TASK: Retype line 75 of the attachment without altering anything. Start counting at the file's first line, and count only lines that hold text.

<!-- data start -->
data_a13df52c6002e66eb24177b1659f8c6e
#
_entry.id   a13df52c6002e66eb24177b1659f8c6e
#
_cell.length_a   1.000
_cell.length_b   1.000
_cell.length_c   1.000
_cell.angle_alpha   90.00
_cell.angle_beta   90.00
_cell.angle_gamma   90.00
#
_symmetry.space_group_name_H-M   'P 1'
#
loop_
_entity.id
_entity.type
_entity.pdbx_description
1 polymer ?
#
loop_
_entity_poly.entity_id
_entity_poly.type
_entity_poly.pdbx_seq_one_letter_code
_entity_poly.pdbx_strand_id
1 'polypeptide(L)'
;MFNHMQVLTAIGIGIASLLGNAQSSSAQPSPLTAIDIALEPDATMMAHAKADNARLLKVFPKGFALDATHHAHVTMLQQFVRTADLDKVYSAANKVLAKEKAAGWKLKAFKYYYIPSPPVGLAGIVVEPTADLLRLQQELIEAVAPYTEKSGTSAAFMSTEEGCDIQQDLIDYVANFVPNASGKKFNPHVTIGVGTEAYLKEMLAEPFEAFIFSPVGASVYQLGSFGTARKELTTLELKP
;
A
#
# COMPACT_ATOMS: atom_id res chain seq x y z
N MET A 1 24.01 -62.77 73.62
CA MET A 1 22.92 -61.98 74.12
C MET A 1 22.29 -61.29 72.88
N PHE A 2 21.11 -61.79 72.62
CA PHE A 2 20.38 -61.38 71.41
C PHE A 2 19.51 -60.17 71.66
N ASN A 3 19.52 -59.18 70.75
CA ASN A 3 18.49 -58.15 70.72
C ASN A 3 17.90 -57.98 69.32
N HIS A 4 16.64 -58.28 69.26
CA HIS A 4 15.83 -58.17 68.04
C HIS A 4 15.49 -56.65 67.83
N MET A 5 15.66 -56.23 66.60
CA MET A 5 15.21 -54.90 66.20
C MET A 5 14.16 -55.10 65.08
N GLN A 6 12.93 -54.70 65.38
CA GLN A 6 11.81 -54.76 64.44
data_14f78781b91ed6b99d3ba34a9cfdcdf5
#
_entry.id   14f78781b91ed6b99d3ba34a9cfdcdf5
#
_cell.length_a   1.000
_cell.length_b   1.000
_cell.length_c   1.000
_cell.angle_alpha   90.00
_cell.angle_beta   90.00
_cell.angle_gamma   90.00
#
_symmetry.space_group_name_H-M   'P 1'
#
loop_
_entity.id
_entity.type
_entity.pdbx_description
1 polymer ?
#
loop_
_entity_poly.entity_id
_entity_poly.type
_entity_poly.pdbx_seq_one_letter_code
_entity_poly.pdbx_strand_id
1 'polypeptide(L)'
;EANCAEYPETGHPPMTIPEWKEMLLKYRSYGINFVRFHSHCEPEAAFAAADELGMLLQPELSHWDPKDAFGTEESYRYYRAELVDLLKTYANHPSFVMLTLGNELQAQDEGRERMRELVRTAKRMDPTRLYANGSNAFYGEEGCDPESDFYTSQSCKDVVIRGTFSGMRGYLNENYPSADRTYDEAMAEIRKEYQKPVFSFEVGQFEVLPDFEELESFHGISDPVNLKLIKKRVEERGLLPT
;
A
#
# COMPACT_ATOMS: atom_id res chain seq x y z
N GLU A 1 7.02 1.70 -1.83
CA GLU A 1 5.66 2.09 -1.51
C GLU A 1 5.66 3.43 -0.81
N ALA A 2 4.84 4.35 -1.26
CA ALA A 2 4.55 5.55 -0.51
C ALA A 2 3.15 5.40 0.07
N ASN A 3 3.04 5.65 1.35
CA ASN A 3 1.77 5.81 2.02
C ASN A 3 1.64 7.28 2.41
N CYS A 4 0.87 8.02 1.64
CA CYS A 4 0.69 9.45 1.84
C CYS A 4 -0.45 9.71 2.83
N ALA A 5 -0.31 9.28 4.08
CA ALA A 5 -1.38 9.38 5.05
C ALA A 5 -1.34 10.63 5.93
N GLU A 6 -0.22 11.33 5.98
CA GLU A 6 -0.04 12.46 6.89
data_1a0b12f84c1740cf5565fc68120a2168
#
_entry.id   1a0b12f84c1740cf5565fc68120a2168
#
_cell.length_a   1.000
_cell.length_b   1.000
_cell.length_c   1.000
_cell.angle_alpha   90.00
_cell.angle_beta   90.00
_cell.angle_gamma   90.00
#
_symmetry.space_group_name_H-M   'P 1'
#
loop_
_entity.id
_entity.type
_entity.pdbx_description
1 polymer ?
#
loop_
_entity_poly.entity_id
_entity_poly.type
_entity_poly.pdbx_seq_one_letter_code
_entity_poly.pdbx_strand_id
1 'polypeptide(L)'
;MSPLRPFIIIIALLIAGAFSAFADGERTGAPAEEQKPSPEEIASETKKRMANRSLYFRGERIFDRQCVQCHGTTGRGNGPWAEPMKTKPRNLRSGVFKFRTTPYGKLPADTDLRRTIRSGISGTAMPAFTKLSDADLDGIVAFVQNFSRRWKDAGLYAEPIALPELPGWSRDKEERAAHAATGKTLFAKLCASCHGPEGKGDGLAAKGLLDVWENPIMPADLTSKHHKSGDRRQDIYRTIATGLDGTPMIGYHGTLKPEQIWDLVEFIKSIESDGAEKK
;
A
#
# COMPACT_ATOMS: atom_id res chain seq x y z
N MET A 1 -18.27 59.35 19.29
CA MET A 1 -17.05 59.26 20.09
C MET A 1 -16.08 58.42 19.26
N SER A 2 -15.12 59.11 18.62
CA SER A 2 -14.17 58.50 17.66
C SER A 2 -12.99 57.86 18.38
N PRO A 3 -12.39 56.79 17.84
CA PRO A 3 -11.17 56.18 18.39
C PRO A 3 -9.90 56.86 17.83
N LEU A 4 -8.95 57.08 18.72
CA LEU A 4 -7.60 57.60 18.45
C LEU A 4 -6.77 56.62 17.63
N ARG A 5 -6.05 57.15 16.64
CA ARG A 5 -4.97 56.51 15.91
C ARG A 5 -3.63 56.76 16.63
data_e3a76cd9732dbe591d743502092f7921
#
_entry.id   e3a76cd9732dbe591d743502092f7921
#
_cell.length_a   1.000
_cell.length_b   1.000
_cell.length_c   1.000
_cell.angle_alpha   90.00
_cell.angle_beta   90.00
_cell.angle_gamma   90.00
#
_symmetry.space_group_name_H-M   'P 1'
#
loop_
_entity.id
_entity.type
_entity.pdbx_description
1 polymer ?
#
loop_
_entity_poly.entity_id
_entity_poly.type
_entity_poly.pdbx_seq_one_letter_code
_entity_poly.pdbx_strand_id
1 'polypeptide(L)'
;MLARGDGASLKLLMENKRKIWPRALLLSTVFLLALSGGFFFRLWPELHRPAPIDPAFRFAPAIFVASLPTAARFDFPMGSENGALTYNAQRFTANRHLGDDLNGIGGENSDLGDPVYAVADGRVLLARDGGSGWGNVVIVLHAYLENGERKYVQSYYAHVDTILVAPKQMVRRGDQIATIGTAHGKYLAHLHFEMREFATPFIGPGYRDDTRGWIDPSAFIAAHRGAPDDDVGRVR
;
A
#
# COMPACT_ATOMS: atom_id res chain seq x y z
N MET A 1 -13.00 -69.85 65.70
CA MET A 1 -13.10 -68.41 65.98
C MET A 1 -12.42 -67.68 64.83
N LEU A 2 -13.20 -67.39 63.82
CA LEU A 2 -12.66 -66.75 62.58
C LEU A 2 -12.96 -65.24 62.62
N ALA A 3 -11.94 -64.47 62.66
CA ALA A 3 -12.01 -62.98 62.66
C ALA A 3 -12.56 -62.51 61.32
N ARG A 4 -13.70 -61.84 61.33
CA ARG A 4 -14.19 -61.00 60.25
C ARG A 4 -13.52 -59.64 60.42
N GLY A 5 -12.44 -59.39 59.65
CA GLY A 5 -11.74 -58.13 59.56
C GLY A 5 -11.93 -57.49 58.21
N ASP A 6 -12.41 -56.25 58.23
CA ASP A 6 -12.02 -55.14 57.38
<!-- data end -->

A